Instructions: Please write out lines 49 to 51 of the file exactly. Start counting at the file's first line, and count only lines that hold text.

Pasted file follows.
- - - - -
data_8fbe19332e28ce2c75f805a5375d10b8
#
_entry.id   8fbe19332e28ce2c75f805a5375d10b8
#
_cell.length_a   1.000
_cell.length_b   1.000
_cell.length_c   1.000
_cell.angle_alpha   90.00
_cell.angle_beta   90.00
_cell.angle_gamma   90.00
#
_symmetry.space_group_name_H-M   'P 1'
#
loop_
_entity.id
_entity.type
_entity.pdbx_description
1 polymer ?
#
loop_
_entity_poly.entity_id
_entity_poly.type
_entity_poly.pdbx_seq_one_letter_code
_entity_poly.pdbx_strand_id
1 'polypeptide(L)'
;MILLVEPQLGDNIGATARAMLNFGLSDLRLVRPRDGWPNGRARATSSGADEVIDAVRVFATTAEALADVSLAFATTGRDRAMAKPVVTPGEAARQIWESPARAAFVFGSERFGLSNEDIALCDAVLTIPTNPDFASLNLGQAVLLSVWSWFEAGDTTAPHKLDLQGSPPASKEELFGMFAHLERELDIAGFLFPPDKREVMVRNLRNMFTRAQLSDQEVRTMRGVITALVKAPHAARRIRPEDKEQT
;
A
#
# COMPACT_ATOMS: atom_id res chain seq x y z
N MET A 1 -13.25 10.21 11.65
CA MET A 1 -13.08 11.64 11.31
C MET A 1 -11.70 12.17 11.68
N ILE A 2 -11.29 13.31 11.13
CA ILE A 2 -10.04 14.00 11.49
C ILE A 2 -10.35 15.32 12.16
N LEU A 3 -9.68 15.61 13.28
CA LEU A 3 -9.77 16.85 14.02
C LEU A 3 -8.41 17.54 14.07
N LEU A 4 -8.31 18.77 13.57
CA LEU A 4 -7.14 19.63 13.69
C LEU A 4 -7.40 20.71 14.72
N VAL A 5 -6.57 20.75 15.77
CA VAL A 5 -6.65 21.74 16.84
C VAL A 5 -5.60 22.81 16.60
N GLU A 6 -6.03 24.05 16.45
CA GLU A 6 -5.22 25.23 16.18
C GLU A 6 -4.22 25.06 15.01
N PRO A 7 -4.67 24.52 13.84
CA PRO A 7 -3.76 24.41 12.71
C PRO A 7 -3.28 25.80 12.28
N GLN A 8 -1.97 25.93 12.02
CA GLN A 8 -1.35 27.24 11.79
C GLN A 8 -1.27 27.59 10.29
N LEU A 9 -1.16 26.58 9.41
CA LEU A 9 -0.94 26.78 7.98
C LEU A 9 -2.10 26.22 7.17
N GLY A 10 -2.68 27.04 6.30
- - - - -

N PRO A 7 -4.67 24.52 13.84
CA PRO A 7 -3.76 24.41 12.71
C PRO A 7 -3.28 25.80 12.28